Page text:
*both* types (owl:Class and rdfs:Class) because declaring all classes 
and properties with a OWL vocabulary is obligatory in OWL DL.  Adding 
rdfs:Class to the types is not a problem for OWL DL so you can safely 
use it.


=====
3) musim:element, musim:subject and musim:object
=====
musim:element is defined as a FunctionalProperty which means that a 
given thing can only have at most one element.  Moreover, music:subject 
and music:object are subproperties of music:element, so a subject is an 
element and an object is also an element of a thing.  Now that means 
that it is not possible to have a subject and an object which are different.
The following knowledge base is inconsistent wrt you ontology:

my:assoc :subject my:sub ;
          :object  my:obj .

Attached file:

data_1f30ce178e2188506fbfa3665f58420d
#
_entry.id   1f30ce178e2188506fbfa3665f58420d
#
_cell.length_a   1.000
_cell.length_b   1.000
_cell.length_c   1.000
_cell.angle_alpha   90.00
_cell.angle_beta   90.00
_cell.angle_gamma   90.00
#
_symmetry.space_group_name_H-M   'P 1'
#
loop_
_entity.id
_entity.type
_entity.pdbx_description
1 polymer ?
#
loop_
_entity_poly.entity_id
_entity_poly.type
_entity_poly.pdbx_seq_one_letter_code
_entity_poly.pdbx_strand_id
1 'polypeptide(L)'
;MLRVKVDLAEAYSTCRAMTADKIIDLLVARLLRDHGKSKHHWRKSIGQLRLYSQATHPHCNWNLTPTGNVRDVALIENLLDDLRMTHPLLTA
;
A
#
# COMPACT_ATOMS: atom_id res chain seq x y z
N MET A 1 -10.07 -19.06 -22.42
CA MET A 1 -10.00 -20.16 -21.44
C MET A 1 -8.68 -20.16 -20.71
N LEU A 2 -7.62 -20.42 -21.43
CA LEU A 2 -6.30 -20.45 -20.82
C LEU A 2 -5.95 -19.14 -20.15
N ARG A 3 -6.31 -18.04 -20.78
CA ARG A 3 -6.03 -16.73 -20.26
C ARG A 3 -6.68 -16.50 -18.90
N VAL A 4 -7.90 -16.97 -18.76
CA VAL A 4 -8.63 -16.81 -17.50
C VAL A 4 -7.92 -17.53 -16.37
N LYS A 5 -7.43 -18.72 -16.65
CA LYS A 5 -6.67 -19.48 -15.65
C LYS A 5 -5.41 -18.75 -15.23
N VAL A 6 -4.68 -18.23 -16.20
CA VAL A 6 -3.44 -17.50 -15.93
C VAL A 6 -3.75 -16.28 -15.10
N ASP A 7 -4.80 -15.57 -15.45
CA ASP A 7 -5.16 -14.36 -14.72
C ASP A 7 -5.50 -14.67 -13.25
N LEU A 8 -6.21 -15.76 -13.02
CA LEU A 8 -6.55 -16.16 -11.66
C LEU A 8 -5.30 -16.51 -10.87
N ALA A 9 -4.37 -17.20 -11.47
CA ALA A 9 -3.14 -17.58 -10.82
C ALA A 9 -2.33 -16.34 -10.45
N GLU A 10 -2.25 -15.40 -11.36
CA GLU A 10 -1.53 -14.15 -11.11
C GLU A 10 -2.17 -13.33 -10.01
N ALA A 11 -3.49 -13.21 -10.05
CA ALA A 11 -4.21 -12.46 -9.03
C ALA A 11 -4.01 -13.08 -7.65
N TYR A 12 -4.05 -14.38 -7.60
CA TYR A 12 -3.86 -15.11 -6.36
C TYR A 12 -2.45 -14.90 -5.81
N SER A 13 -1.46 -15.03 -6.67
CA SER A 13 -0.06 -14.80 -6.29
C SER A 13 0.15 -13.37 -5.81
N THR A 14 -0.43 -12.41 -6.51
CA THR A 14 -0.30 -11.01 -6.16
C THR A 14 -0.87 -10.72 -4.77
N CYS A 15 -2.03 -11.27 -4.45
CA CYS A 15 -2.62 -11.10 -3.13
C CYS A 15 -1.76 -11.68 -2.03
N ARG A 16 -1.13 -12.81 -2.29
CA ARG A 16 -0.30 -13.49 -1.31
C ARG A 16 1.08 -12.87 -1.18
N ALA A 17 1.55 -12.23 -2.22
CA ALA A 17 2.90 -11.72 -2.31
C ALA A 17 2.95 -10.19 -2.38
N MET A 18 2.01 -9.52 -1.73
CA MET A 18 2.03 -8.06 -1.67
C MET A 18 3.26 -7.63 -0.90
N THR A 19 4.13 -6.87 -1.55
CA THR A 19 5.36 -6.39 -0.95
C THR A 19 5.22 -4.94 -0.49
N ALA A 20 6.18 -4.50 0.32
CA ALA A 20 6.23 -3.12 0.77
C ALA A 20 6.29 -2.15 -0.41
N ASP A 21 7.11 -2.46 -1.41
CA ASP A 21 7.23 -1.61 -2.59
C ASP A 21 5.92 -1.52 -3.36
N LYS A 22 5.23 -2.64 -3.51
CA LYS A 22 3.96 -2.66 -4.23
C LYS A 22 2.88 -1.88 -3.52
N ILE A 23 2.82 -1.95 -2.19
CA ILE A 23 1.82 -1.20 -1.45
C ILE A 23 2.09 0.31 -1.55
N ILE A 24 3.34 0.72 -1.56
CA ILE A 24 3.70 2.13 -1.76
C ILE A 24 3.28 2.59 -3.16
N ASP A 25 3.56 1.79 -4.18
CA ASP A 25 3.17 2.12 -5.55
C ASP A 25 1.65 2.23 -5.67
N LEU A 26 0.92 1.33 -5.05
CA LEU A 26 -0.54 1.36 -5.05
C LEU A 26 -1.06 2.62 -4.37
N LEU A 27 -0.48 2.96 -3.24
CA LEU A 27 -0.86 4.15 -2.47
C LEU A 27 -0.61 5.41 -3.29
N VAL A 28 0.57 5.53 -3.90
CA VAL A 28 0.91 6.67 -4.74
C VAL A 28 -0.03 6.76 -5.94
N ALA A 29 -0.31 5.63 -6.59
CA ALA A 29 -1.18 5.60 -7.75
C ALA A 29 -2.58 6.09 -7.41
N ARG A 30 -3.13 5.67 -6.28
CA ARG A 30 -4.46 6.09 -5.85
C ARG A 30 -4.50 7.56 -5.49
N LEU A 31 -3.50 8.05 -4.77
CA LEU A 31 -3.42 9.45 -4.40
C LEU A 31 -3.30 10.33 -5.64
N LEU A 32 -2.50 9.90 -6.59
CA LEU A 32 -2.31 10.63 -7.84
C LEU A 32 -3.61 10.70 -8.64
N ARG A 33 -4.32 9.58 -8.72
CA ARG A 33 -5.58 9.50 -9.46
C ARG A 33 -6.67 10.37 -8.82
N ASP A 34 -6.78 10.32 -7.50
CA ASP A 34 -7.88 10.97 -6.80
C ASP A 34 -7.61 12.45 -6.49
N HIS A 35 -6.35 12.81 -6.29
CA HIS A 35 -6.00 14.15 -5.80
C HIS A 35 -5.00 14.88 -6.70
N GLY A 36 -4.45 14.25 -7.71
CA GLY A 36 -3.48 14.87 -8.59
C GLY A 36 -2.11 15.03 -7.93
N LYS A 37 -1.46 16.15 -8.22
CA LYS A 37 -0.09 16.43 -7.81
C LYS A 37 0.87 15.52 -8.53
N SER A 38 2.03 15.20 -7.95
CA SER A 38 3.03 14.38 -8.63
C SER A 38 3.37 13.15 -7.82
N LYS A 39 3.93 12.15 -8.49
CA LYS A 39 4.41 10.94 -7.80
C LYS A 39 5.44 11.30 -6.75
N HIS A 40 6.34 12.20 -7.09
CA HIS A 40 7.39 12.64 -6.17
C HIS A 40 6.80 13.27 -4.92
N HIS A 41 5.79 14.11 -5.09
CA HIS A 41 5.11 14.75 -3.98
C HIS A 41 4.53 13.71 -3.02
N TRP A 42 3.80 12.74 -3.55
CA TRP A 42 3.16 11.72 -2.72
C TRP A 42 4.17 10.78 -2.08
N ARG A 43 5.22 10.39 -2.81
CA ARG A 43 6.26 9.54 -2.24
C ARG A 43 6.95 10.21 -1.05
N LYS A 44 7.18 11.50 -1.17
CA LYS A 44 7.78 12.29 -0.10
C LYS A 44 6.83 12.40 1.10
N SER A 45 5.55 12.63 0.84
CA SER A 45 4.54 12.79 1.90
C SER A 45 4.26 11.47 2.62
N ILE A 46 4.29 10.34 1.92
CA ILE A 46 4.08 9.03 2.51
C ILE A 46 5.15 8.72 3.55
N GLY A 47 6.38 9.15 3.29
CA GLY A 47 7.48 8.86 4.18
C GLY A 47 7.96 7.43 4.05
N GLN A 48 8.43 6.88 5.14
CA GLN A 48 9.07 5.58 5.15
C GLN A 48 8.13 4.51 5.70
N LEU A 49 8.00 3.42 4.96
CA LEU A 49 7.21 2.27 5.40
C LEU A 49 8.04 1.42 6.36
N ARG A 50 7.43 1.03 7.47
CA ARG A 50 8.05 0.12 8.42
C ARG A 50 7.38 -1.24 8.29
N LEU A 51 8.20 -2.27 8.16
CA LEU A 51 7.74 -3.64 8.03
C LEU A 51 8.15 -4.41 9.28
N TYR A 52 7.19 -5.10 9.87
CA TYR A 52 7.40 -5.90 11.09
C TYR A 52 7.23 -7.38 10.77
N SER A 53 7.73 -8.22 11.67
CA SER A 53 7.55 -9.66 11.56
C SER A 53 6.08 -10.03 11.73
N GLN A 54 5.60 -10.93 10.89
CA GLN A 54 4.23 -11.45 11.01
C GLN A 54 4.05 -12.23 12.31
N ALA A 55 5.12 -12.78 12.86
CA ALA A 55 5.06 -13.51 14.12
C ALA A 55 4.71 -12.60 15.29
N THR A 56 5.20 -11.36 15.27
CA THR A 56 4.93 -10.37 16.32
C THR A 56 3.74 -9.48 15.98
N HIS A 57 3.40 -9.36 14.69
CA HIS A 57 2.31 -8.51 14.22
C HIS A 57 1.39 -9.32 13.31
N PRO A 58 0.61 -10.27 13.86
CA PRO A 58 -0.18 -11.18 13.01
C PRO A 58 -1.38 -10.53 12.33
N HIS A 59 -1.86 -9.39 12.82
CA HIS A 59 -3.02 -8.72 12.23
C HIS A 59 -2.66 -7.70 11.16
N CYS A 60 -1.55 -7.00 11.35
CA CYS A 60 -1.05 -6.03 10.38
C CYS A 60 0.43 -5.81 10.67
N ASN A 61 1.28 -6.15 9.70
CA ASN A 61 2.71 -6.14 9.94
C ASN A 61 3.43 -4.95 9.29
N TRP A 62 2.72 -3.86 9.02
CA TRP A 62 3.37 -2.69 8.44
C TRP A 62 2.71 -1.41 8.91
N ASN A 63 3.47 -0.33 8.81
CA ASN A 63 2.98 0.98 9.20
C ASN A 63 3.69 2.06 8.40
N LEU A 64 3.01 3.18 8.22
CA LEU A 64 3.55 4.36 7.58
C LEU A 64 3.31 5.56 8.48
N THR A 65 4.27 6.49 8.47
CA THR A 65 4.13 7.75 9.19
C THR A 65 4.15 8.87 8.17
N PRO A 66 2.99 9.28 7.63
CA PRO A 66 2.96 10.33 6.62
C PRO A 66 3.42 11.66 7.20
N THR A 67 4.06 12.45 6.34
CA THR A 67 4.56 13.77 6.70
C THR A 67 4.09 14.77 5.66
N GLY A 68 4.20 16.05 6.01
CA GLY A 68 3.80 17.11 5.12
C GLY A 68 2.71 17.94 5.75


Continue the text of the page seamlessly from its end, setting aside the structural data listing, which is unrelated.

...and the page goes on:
my:sub owl:differentFrom my:obj .

This contradicts the description of the properties subject and object.
I imagine that you want to say that an association has one subject and 
one object.  Why not use a class restriction like:

:Association a owl:Class, rdfs:Class ;
     rdfs:subClassOf [
         a owl:Restriction ;
         owl:onProperty :subject ;
         owl:someValuesFrom owl:Thing ]
     rdfs:subClassOf [
         a owl:Restriction ;
         owl:onProperty :object ;
         owl:someValuesFrom owl:Thing ]
..
If your data are likely to be processed by an OWL 2 RL reasoner, this 
would not be a good solution since it is forbidden in the RL profile of 
OWL 2 (but is allowed in EL, QL, DL and Full).

Moreover, :element, :subject and :object are AsymetricProperties.  While 
this obviously makes sense at the conceptual level, I don't think it 
"fits" with your ontology.  Your ontology is very lightweight and little